Revealed ahead of a planning application expected next year, the new renders show what a 74-storey tower would look like if approved by City of London planners.
As the AJ reported earlier in August, the Eric Parry redesign of One Undershaft replaces the earlier tapered 73-storey design – which was handed consent in 2016 – with a new-look three-part skyscraper.
The refreshed design’s lower element features a podium with public garden on the 11th floor, which has been designed in collaboration with Danish landscape architects Stig Lennart Andersson. The ninth and 10th floors of this part, facing Leadenhall Street and St Mary Axe, have been earmarked for food, drink and cultural uses.
Eric Parry says the podium garden has been raised from the 10th to 11th storey to reduce shading on ground level.
The design team says the latest scheme provides more daylight and less wind at ground level then the 2016 design, with 3,600m² more public space and greater amounts of urban greening.
An educational centre in partnership with the Museum of London and a public viewing gallery – the tallest in London – will take up floors 73 and 74. At 304.94m tall, the scheme would be the same height as Renzo Piano’s Shard.
The façade has also evolved to incorporate passive shading and large windows, with a crown now formed of an ‘expressed structure of four floors, with the two topmost giving the panoramic views for the public’.
Overall, the development, which is backed by Singaporean developer Aroland Holdings, is set to be around 27,500m² larger in floor area than the original scheme, increasing from 90,000m² to 117,000m² according to details set out in the scoping application lodged in July. That equates to a 20 per cent increase in office space.
As with the previous scheme, an existing 23-storey office will be demolished as part of the development. Although permission on the original consent does not run out until 8 November 2024 (under an extension agreed with the City of London in 2019) the AJ understands this design has now been dropped.
‘The ways that we use buildings have evolved significantly’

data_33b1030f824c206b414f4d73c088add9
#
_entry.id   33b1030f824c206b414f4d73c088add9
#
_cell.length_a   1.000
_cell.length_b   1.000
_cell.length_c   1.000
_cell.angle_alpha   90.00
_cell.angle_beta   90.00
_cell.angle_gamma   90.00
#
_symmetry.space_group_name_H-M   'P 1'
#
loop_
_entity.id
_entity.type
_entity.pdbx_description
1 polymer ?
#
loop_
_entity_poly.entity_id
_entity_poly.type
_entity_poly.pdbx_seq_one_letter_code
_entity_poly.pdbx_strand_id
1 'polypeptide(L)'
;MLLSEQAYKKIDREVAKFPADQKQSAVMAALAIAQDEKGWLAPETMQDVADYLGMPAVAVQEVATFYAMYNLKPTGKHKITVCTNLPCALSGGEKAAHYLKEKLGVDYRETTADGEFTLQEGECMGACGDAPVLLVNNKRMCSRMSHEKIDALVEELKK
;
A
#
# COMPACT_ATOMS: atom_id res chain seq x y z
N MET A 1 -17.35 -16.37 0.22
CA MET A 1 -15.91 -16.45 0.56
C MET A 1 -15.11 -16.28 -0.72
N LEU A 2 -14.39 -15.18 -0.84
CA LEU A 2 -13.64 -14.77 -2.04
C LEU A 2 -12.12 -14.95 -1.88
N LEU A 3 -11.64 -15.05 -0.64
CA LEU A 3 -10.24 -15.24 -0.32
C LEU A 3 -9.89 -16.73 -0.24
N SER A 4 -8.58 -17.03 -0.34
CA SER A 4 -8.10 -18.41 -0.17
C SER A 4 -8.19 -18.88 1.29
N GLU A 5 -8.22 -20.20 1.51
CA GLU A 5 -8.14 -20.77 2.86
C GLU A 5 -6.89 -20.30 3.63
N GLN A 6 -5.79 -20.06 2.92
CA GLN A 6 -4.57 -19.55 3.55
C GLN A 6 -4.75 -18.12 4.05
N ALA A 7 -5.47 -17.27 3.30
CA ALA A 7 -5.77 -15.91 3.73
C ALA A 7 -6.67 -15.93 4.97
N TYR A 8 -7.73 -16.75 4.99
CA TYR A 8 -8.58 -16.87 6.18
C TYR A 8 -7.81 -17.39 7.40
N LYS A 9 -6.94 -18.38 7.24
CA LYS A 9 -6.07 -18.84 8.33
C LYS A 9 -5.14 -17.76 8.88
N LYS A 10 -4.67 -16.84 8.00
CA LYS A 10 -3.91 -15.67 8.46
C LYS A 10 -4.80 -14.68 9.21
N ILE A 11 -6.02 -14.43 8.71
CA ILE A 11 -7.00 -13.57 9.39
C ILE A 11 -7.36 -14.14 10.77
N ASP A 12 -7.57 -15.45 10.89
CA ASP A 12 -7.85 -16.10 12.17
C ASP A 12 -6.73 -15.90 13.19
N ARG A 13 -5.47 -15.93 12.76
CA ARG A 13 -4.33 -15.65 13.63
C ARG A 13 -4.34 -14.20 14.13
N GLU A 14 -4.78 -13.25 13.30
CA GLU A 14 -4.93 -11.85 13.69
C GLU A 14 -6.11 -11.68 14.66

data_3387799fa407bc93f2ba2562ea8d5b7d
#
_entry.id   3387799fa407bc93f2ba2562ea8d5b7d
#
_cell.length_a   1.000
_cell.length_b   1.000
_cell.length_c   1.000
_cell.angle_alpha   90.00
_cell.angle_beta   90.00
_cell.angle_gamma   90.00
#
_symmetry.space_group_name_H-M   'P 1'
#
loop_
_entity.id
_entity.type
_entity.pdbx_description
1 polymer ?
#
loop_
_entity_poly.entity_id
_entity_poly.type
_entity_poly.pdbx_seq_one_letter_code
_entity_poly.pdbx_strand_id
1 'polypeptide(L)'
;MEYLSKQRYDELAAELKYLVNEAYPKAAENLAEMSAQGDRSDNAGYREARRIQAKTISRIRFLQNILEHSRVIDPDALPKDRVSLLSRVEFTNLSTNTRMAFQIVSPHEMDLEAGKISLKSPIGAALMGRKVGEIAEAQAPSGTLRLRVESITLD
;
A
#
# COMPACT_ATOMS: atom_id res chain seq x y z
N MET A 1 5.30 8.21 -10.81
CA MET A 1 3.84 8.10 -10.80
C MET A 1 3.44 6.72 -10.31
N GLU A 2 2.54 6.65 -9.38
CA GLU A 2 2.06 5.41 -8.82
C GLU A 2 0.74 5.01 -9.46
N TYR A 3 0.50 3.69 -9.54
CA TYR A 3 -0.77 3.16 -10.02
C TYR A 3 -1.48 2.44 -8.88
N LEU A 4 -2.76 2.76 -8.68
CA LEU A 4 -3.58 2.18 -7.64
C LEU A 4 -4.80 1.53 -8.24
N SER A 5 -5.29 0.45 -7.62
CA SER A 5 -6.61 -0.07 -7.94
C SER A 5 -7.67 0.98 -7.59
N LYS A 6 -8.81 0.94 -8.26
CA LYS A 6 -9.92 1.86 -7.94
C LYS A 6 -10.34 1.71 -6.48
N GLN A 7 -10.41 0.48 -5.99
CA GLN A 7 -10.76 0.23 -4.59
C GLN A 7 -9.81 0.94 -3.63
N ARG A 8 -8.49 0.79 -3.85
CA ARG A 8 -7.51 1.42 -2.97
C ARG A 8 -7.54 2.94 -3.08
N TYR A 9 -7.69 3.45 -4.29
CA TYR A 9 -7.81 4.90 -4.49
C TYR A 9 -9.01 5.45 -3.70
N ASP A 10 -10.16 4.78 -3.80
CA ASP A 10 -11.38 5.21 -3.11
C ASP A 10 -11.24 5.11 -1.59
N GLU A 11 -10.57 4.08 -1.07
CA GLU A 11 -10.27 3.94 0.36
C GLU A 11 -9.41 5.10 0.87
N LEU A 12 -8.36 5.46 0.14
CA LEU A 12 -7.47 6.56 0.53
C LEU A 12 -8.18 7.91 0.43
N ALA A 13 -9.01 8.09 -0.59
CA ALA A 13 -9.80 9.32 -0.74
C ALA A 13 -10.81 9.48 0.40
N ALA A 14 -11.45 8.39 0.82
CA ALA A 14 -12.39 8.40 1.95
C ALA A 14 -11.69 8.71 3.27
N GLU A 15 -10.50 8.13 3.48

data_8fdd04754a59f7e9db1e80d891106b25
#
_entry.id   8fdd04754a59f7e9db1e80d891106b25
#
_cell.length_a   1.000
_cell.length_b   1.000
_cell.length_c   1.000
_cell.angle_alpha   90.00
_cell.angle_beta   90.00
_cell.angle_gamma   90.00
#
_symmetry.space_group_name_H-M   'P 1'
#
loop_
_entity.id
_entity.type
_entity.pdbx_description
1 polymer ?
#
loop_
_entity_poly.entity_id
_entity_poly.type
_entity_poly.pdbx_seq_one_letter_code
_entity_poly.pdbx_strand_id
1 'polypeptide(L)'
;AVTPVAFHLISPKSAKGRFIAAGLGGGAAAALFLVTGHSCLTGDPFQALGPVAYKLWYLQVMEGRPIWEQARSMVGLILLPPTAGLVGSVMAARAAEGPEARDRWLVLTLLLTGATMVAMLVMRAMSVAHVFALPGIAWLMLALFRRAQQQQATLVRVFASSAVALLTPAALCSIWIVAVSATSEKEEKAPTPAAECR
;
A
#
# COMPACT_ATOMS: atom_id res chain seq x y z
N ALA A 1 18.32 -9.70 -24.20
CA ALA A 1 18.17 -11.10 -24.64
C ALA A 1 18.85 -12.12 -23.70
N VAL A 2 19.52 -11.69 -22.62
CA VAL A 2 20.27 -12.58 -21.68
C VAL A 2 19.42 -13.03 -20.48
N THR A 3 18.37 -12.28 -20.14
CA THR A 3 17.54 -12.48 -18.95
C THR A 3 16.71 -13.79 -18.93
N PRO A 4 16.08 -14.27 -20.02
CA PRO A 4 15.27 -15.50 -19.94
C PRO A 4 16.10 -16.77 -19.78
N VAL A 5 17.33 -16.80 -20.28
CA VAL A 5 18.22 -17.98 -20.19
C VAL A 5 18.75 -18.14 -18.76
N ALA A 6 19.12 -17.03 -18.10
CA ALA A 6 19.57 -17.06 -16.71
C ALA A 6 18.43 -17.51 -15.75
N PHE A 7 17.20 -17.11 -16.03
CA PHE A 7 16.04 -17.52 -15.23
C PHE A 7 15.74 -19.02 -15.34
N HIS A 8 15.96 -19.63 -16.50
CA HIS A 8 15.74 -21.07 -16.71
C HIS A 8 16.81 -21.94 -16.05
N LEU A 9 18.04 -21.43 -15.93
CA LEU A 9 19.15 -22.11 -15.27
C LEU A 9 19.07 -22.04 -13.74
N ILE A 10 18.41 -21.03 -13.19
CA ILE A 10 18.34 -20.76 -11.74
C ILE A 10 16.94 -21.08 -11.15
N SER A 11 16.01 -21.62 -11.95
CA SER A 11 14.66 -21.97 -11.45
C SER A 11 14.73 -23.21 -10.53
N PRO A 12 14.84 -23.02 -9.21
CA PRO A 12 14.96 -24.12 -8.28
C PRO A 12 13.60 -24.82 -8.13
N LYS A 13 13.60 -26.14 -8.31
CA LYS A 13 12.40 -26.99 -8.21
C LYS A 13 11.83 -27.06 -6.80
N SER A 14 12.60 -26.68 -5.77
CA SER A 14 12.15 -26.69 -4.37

Speaking to the AJ in August, Eric Parry said the rework of the One Undershaft design was prompted by changes to working habits following the pandemic, noting ‘the ways that we use buildings have evolved significantly’.
‘In light of this, we are currently working with our client to explore opportunities to enhance the consented scheme through the provision of new flexible workspaces and expanded civic and business functions.
‘The new scheme will still be the tallest in the city cluster and retains the upper floors for educational and public access through a collaboration with the Museum of London. The revised proposals will enable us to deliver a more sustainable building with enhanced urban greening.’
When Eric Parry first unveiled designs for the site in 2015, the scheme boasted a height of 309.6m, but this was reduced because of a 5m intrusion into City Airport’s flight path. It is unclear what the airport’s position is on the new proposal.
Some doubt has surrounded the 2016 scheme since at least 2019, when investor Perennial Real Estate Holdings decided not to acquire a 20 per cent stake in Aroland Holding as a result of ‘uncertain’ timing over the proposals.
Councillors on the City of London’s Planning and Transportation Committee said in 2016 that approval of the original plans showed the City was ‘open for business’ following the Brexit vote five months earlier. The Covid-19 pandemic then followed.
Two public drop-in sessions are being held on 23 November and 6 December at St Ethleburga’s Church in the City of London as part of a second consultation.
Construction will take around five years, with enabling works starting in 2024 and construction finishing in 2029, subject to planning. Completion on the earlier scheme was due in the mid-2020s.
If One Undershaft does get built, it will rise above Foster + Partners’ nearby Gherkin (180m) and RSHP’s Leadenhall building (224m).